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Where does it all go? That is the thought when you see what a years worth of freeze dried food for the first time. Even if you only see it from a screen on your computer, it can still be pretty powerful. For many preppers they are struggling with space long before they even start buying food or resources.
Its time, money and space that crush most preppers. Those are the three biggest issues when it comes to hurtles for the average prepper. Still, we cannot allow these things to stop us from prepping for disaster.
What about the idea of prepping away from home?
Creating survival caches is not just about storing hidden preparedness items but it can also be about storing things that do not take up shelf space in your home. These caches can be as effective and creative as you would like them to be.
Another idea is to look to offsite storage. This is a two fold answer that can be very beneficial. Not only can storing preps away from home in a disaster be great for dealing with disasters, it can also be a big help come evacuation.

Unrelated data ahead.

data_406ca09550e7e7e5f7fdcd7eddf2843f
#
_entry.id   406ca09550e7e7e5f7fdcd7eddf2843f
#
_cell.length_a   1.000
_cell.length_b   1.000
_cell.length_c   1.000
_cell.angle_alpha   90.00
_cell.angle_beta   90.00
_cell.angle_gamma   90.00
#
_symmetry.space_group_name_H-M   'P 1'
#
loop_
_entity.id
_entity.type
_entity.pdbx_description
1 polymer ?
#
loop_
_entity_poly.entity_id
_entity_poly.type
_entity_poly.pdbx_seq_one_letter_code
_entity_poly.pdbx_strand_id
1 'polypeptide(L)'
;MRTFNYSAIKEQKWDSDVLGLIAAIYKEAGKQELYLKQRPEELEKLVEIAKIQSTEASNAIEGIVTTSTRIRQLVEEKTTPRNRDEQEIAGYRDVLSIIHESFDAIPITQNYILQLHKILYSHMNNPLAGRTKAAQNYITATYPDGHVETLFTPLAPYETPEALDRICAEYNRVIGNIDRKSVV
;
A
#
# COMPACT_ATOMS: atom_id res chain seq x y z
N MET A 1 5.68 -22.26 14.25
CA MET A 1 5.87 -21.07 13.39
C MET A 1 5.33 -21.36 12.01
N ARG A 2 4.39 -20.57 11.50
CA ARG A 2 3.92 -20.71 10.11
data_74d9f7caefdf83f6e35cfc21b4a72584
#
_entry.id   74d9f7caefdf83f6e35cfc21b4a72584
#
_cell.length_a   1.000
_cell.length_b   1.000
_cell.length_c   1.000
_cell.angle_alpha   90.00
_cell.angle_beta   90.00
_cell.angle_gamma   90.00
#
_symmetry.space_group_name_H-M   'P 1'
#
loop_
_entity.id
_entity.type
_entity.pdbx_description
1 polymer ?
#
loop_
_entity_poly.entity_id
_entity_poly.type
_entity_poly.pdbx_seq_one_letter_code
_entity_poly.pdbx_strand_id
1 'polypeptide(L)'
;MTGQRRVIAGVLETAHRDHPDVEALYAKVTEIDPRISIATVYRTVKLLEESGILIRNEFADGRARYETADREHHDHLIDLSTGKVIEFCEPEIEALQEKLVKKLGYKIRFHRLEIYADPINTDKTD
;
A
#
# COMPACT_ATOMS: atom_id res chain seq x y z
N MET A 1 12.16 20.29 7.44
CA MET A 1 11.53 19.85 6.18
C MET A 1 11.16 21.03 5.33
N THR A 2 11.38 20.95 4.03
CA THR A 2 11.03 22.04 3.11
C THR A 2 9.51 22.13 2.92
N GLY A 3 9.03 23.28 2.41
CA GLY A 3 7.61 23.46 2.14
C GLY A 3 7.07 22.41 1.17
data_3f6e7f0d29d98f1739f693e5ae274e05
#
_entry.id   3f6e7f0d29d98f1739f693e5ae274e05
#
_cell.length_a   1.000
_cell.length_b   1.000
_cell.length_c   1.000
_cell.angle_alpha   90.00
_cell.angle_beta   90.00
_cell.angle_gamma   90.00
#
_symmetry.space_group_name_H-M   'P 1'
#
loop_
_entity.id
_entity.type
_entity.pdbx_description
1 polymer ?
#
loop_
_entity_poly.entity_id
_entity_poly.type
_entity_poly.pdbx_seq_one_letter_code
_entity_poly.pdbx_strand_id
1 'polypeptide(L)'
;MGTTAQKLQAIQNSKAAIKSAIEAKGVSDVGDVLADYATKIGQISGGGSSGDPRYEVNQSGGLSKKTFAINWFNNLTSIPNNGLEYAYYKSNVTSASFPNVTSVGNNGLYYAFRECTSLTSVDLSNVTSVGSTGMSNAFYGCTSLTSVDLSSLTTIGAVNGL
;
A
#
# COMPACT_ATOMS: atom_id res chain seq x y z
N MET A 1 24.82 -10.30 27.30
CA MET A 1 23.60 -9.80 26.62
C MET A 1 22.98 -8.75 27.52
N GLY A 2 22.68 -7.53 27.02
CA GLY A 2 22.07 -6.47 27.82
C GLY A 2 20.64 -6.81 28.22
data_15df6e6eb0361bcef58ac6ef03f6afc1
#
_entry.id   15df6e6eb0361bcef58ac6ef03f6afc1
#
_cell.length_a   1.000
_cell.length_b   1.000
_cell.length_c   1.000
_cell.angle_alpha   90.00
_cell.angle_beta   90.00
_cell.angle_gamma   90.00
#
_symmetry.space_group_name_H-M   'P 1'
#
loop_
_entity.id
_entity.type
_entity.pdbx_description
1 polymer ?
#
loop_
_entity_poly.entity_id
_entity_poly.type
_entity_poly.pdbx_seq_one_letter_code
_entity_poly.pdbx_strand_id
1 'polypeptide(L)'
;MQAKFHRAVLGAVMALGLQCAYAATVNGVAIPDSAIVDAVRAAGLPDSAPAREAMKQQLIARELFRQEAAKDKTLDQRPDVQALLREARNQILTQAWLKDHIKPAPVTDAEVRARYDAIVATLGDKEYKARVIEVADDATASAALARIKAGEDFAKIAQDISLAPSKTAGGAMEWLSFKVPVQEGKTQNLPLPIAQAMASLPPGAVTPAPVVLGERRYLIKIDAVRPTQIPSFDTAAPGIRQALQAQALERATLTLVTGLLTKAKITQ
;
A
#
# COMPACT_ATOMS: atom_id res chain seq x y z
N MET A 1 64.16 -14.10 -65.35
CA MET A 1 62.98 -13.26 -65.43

Having preps at a storage facility that is close by would be good for the bug in while having a storage facility further away would be great for evacuation or the bugout.
Like with all things, preparedness has to be outside of the box and it has to be customized to meet your needs. The idea of storage is no different. Its time to look beyond our limits in regard to what hinders us today.
Each one of us is an example of what FEMA director Brock Long called a “Culture of Preparedness” and while you may might like all aspects of government you have to agree that all Americans would benefit from that.